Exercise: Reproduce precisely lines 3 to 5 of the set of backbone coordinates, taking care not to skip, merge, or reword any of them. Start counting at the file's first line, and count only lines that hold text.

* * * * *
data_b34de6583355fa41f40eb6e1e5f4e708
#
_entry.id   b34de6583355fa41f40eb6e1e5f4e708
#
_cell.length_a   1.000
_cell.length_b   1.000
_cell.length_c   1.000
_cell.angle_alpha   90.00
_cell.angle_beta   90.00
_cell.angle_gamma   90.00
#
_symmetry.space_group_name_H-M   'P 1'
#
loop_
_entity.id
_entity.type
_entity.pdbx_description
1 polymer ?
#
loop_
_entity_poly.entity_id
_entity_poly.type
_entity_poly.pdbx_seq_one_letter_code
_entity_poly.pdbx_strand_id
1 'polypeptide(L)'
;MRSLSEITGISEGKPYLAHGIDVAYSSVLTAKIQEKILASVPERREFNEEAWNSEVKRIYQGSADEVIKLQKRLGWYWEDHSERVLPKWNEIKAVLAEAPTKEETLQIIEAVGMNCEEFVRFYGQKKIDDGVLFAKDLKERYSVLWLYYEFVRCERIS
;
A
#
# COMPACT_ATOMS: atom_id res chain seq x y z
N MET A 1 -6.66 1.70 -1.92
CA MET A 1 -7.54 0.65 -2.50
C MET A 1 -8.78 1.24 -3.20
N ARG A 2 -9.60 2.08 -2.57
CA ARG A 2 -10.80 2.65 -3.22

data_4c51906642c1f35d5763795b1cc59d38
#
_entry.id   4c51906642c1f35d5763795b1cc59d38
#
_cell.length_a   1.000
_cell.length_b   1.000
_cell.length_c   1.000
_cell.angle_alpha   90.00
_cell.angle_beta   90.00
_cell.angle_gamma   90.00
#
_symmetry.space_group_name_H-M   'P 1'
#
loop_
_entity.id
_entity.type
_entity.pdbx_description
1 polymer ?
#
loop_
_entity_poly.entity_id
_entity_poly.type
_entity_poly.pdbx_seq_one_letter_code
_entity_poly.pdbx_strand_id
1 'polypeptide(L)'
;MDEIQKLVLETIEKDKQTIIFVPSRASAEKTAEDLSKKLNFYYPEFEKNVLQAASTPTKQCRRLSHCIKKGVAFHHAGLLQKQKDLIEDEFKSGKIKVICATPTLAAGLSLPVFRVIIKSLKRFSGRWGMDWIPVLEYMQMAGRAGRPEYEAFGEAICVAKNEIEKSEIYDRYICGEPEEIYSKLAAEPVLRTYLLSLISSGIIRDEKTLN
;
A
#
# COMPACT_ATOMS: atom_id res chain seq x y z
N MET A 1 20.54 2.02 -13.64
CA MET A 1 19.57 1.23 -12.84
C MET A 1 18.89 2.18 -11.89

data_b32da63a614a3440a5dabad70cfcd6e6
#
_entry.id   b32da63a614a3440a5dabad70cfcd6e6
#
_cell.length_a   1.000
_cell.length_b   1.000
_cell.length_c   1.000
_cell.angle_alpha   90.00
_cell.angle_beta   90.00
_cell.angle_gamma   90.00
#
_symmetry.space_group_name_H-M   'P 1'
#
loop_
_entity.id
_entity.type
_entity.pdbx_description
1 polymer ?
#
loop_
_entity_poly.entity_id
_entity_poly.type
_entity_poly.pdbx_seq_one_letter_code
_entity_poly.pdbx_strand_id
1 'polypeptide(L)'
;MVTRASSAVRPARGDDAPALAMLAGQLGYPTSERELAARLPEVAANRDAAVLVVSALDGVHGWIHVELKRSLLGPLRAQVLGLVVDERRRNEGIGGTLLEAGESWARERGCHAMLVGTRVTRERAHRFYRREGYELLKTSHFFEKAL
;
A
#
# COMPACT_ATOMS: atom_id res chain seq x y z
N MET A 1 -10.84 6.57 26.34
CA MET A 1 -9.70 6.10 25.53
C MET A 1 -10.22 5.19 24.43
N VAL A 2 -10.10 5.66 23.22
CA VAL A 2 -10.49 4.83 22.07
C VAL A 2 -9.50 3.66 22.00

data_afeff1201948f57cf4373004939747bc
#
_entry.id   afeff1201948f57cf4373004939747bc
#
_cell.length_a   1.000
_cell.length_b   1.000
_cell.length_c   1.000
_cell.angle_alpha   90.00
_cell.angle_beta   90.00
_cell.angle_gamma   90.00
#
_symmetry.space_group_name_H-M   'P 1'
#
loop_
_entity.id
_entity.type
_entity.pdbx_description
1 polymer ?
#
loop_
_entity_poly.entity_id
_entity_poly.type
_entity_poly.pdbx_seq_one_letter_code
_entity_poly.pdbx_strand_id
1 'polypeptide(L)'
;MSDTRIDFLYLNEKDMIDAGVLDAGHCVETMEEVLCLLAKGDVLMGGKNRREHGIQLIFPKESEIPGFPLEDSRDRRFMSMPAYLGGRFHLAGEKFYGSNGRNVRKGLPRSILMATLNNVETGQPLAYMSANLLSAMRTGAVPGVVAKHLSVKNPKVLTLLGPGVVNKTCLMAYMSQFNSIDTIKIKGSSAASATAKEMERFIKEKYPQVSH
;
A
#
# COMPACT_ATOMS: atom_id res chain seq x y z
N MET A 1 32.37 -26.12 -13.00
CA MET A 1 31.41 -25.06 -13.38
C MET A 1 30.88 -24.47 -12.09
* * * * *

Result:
_entry.id   b34de6583355fa41f40eb6e1e5f4e708
#
_cell.length_a   1.000